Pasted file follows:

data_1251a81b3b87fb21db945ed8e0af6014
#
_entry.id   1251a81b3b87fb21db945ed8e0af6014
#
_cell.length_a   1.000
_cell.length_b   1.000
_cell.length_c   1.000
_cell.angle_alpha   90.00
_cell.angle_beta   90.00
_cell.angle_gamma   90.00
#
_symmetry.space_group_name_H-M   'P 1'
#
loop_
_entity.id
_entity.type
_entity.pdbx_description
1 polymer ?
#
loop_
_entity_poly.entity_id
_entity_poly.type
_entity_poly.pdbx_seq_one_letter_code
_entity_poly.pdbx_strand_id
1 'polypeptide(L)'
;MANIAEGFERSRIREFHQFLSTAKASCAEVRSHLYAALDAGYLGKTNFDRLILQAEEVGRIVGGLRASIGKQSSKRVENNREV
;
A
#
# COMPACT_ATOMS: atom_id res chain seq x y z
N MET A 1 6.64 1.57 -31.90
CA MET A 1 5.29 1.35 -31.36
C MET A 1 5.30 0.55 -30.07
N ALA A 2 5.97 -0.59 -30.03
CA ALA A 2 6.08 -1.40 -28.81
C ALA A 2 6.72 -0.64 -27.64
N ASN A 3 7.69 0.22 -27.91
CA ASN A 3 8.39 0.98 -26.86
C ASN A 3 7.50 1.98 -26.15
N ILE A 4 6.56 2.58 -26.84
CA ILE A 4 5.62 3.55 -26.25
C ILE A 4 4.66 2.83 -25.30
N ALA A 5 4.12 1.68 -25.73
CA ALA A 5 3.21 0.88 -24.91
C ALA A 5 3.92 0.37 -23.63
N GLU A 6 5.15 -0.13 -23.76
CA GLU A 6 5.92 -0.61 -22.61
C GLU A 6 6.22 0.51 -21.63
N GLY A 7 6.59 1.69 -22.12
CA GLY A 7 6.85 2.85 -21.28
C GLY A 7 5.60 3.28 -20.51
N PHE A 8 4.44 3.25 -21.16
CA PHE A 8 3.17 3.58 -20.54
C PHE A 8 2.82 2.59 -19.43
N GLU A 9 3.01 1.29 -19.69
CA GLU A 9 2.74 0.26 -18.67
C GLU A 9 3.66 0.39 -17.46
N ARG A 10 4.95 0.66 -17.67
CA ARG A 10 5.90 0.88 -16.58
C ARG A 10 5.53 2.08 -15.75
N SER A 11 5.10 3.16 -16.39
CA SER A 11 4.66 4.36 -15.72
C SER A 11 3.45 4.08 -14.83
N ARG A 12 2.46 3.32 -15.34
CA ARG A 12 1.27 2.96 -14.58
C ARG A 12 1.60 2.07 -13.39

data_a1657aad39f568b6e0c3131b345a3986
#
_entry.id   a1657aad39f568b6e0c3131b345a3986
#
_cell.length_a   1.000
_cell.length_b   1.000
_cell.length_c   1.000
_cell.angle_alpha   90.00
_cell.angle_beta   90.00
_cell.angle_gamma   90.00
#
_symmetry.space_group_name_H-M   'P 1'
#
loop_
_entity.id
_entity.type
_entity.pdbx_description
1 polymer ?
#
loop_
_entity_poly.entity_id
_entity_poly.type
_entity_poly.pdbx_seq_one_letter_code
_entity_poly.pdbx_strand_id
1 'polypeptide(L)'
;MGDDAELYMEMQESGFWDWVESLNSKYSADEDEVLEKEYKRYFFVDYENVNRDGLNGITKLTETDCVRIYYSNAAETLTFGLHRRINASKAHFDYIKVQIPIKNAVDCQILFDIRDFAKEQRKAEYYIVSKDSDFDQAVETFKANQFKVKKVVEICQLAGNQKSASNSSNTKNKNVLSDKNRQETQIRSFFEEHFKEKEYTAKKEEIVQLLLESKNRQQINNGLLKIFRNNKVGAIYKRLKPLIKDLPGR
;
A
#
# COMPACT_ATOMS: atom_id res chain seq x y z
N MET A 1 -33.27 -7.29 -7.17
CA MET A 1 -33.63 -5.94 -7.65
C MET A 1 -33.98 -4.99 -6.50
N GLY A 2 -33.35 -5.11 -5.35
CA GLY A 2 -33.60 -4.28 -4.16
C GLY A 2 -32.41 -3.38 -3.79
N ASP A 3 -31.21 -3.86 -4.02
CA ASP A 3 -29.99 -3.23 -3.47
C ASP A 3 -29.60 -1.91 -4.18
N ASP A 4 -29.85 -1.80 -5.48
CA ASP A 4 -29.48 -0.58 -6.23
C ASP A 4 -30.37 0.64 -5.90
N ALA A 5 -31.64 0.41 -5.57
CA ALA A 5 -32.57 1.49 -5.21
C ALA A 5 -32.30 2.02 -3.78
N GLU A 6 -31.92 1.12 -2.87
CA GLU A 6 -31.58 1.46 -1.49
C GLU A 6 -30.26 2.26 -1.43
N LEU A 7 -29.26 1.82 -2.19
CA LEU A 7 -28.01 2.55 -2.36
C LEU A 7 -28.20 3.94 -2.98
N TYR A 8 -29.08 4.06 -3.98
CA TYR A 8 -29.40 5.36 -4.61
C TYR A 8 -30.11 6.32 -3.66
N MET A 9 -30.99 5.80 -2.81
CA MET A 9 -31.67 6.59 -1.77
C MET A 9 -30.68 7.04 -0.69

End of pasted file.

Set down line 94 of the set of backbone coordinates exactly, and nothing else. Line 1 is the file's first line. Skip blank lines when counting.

A